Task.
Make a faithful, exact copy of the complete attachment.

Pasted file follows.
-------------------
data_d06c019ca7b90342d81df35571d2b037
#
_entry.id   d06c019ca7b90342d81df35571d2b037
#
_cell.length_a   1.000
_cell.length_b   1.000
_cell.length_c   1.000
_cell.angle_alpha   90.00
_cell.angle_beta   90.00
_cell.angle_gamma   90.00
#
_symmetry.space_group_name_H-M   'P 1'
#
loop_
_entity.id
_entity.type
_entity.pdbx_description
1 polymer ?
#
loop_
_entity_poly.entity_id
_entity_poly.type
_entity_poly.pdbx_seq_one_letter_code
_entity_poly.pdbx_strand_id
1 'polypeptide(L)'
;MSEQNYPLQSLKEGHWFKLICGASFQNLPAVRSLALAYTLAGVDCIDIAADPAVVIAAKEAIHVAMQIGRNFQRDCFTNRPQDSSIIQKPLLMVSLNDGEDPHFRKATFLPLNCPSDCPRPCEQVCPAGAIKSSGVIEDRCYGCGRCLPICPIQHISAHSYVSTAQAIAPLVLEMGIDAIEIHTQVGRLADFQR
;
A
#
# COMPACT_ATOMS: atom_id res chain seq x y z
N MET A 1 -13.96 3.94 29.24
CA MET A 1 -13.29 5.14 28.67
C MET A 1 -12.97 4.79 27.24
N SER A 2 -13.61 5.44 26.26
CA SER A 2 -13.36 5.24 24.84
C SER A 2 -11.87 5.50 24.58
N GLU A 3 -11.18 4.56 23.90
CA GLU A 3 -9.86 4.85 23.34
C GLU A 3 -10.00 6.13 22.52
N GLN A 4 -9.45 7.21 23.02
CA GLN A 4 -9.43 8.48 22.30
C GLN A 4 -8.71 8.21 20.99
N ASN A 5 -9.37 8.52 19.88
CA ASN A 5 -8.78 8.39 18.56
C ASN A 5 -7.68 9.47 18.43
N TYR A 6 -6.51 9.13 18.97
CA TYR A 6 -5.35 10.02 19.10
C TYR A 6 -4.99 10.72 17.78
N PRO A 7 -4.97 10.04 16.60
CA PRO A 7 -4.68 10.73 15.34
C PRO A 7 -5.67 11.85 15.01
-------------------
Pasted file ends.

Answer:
data_d06c019ca7b90342d81df35571d2b037
#
_entry.id   d06c019ca7b90342d81df35571d2b037
#
_cell.length_a   1.000
_cell.length_b   1.000
_cell.length_c   1.000
_cell.angle_alpha   90.00
_cell.angle_beta   90.00
_cell.angle_gamma   90.00
#
_symmetry.space_group_name_H-M   'P 1'
#
loop_
_entity.id
_entity.type
_entity.pdbx_description
1 polymer ?
#
loop_
_entity_poly.entity_id
_entity_poly.type
_entity_poly.pdbx_seq_one_letter_code
_entity_poly.pdbx_strand_id
1 'polypeptide(L)'
;MSEQNYPLQSLKEGHWFKLICGASFQNLPAVRSLALAYTLAGVDCIDIAADPAVVIAAKEAIHVAMQIGRNFQRDCFTNRPQDSSIIQKPLLMVSLNDGEDPHFRKATFLPLNCPSDCPRPCEQVCPAGAIKSSGVIEDRCYGCGRCLPICPIQHISAHSYVSTAQAIAPLVLEMGIDAIEIHTQVGRLADFQR
;
A
#
# COMPACT_ATOMS: atom_id res chain seq x y z
N MET A 1 -13.96 3.94 29.24
CA MET A 1 -13.29 5.14 28.67
C MET A 1 -12.97 4.79 27.24
N SER A 2 -13.61 5.44 26.26
CA SER A 2 -13.36 5.24 24.84
C SER A 2 -11.87 5.50 24.58
N GLU A 3 -11.18 4.56 23.90
CA GLU A 3 -9.86 4.85 23.34
C GLU A 3 -10.00 6.13 22.52
N GLN A 4 -9.45 7.21 23.02
CA GLN A 4 -9.43 8.48 22.30
C GLN A 4 -8.71 8.21 20.99
N ASN A 5 -9.37 8.52 19.88
CA ASN A 5 -8.78 8.39 18.56
C ASN A 5 -7.68 9.47 18.43
N TYR A 6 -6.51 9.13 18.97
CA TYR A 6 -5.35 10.02 19.10
C TYR A 6 -4.99 10.72 17.78
N PRO A 7 -4.97 10.04 16.60
CA PRO A 7 -4.68 10.73 15.34
C PRO A 7 -5.67 11.85 15.01